FALLS CHURCH, Va. (AFNS) --
The Air Force Medical Service is expanding its MEDIC-X initiative across the Air Force to ensure all Airmen assigned to medical treatment facilities are adaptable and ready for a dynamic future battlefield.
Brig. Gen. Thomas Harrell, Air Force Medical Readiness Agency commander, signed a memo on April 3 outlining the rollout of MEDIC-X across the Air Force by July 1. MEDIC-X is the Air Force Surgeon General’s initiative to ensure all medical personnel are equipped with the life-sustaining skills needed for a challenging and dynamic future battlefield where resources may be limited.
"We know the future fight will be different, and so will the idea of what it will take for us to sustain readiness. I believe we are taking the necessary steps to do just that."Lt. Gen. Robert Miller, U.S. Air Force Surgeon General
The rollout of MEDIC-X is the Air Force Medical Service’s response to the demand for multi-capable Airmen, aligning with Air Force Chief of Staff Gen. CQ Brown, Jr.'s operational doctrine, which requires equipping Airmen with skills that go beyond their duty title.
“Future conflict will never look like wars of the past, and that is why we have to get after building multi-capable, strategically minded Airmen today, so they can compete, deter, and win tomorrow,” said Chief Master Sergeant of the Air Force JoAnne S. Bass. “AFDN 1-21 presents, in doctrine, expeditionary and multi-capable Airmen capable of accomplishing tasks outside of their core Air Force specialty to provide combat support and combat service support to [Agile Combat Employment] force elements.”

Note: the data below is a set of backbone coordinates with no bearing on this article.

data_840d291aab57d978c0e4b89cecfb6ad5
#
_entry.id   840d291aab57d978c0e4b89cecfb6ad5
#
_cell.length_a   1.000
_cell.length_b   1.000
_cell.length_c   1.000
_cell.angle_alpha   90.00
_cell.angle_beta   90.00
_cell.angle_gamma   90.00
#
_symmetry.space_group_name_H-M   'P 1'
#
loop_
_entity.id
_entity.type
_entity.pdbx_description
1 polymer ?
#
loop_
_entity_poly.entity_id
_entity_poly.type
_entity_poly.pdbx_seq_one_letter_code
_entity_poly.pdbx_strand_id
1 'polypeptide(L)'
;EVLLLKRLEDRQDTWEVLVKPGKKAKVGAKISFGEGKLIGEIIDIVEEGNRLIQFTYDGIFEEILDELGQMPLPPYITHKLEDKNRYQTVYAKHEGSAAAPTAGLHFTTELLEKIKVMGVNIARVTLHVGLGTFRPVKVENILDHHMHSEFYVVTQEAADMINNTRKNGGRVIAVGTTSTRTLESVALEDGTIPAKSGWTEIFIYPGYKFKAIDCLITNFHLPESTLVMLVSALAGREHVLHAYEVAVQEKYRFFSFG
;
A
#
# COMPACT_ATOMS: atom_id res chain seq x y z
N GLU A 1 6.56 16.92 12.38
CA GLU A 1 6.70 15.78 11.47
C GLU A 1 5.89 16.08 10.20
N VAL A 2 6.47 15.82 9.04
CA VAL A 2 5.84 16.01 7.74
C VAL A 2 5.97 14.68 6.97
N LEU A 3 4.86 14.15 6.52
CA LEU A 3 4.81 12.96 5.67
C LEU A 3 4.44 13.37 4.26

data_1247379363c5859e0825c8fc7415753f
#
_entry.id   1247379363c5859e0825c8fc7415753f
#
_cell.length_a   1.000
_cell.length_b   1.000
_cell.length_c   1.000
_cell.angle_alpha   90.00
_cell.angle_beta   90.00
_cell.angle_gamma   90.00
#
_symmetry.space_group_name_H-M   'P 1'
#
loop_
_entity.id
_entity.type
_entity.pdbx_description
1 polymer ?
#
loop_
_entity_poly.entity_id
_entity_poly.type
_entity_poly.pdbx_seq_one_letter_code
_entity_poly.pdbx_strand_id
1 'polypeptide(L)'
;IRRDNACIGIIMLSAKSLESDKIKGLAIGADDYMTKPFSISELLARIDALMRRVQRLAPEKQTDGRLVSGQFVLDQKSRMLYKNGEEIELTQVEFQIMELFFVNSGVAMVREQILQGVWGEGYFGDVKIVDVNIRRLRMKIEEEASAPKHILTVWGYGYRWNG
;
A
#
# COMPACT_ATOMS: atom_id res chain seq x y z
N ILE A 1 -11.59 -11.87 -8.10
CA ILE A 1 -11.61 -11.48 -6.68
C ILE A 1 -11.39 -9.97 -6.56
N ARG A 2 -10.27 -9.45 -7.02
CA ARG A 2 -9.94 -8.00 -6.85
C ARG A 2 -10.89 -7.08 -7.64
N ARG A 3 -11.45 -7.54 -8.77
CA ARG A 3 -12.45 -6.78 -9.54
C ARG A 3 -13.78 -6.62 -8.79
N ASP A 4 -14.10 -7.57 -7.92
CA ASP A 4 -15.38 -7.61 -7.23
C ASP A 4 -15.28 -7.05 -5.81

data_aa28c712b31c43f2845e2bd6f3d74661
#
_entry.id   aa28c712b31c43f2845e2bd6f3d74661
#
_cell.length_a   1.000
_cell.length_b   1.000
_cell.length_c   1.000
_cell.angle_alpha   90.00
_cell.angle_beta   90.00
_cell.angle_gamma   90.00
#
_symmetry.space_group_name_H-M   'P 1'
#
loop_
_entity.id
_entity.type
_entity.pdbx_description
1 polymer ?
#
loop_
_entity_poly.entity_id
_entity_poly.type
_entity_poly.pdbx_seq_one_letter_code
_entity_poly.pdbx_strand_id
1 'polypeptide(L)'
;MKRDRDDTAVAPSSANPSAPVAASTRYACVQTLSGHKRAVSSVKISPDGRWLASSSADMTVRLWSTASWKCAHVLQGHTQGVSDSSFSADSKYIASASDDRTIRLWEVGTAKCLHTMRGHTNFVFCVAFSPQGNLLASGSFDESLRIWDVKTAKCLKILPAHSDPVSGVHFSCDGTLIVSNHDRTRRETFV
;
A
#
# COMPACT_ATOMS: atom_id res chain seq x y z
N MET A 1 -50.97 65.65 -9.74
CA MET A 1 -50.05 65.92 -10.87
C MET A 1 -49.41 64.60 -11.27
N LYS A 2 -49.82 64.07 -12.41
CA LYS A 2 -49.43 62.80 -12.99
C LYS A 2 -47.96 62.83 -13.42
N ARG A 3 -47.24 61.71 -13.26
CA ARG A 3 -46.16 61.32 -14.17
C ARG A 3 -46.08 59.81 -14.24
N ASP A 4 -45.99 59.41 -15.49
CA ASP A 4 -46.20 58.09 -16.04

With MEDIC-X, every Air Force medic, including those not involved in patient care like administrators or lab technicians, will need to be proficient in 52 skills that will ensure the Air Force’s medical force is ready for the next fight.
“These 52 skills are not normally within a majority of medical group training,” said Lt. Col. Samantha Kelpis, the Air Force Medical Service’s MEDIC-X team lead. “An administrator doesn’t normally do any hands-on patient care. MEDIC-X trains them on skills they will need in a challenging deployed environment where the priority is not going to be completing administrative tasks, it is going to be saving lives. When they are deployed and resources are limited, they need to know how to perform some level of patient care.”
MEDIC-X’s 52 skills encompass base-level patient care that is easily teachable through hands-on, in-person training to any medical personnel, whether they treat patients regularly or not. The training includes such skills as assessing pain levels, infection control, taking a patient’s vital signs, assisting with spinal immobilization, patient movement, and respiratory care.
According to Kelpis, every medical Airman must participate in the full annual training or demonstrate competency in those skills in a formal evaluation. She also explained that most physicians, nurses, and medical technicians can be granted credit for most of the skills, especially the ones they use in their day-to-day jobs.
“Even though the MEDIC-X training is primarily focused on those individuals who do not engage in direct patient care on a regular basis, there could be skills a traditional clinician may need a refresher on,” Kelpis said. “For instance, if you are a critical care medical technician who works with an aeromedical evacuation unit, you would be familiar with most of the MEDIC-X skills already compared to a family medicine medical technician that works in a clinic. Those clinical-focused individuals may not have the working knowledge of a ventilator or offloading a patient from a fixed wing aircraft depending on their prior work or deployment experience. With that said, those individuals would need to go through the training of those skills they are unfamiliar with.”